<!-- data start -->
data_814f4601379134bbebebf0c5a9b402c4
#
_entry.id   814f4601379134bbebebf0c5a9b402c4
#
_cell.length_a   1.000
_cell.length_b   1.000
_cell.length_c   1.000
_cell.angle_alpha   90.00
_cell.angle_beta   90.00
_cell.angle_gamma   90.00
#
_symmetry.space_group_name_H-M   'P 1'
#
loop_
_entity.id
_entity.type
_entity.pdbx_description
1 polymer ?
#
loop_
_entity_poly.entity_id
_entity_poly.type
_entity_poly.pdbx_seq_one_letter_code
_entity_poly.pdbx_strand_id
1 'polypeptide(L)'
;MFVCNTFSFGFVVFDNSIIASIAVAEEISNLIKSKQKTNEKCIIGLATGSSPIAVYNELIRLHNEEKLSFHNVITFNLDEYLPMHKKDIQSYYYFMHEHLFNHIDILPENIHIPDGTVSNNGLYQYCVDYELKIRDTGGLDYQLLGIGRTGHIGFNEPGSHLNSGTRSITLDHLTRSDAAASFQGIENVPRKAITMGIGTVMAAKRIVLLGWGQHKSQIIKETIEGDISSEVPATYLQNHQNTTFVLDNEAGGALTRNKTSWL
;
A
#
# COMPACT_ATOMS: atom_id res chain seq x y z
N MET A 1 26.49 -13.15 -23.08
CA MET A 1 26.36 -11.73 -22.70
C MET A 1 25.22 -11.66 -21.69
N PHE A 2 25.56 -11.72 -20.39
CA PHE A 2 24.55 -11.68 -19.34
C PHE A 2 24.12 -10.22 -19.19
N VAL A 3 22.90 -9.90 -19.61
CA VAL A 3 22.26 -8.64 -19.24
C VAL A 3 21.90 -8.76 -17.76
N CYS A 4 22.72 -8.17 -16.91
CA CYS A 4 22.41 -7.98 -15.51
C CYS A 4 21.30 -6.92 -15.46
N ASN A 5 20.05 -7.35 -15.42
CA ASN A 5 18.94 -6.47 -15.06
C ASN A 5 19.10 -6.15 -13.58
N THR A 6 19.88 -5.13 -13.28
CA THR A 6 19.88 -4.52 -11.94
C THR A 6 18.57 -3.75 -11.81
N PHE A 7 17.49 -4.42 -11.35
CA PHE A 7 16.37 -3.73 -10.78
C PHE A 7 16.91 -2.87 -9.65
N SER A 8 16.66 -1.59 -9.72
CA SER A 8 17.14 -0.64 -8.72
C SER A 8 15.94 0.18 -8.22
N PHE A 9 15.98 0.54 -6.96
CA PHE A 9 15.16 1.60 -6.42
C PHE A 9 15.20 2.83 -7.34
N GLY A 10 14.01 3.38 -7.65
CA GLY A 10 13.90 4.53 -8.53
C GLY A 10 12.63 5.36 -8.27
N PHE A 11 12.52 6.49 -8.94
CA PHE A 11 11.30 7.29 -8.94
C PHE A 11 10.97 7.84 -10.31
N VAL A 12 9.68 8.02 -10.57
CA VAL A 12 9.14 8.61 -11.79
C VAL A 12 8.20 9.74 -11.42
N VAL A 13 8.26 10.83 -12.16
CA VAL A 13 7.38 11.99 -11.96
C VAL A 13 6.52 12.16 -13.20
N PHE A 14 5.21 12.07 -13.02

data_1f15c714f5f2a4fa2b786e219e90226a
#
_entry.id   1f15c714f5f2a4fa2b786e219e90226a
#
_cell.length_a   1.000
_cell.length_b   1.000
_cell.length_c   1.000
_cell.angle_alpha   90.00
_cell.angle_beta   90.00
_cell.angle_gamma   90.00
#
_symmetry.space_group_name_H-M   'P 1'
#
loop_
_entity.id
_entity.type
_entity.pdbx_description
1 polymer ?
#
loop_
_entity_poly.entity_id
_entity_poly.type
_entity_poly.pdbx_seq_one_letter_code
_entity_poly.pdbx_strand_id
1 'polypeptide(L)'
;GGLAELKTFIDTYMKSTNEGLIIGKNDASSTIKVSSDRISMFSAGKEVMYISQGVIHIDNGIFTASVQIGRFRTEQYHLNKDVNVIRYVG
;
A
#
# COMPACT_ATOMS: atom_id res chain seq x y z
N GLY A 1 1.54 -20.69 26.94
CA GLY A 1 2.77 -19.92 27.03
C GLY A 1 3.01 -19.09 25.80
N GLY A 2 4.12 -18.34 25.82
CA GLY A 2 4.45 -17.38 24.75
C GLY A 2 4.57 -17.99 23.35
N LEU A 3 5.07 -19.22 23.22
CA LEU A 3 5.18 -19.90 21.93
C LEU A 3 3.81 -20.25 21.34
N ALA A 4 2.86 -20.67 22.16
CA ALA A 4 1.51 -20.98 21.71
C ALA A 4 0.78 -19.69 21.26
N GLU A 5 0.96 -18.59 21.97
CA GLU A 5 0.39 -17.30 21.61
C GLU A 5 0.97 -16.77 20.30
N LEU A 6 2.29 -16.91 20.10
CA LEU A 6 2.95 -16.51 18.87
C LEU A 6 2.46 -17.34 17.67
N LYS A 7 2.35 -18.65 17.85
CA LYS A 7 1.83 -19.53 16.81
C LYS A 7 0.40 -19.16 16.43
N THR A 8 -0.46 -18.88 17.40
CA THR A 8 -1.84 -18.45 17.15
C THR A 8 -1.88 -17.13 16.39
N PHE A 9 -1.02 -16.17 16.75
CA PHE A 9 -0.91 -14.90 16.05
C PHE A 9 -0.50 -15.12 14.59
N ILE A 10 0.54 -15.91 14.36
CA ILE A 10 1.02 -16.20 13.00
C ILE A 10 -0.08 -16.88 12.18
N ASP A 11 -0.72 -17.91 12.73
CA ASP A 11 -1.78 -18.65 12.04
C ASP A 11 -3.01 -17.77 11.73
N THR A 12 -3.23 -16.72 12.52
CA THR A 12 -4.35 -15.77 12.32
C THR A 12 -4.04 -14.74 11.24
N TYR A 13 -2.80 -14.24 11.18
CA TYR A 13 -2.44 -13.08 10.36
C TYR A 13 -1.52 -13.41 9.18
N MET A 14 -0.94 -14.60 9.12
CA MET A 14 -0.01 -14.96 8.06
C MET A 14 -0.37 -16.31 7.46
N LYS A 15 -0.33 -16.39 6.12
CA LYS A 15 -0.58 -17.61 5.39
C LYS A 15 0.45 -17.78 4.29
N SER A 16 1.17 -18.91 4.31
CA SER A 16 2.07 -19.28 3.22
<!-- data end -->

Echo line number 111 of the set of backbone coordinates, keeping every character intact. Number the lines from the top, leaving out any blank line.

CA ALA A 4 1.51 -20.98 21.71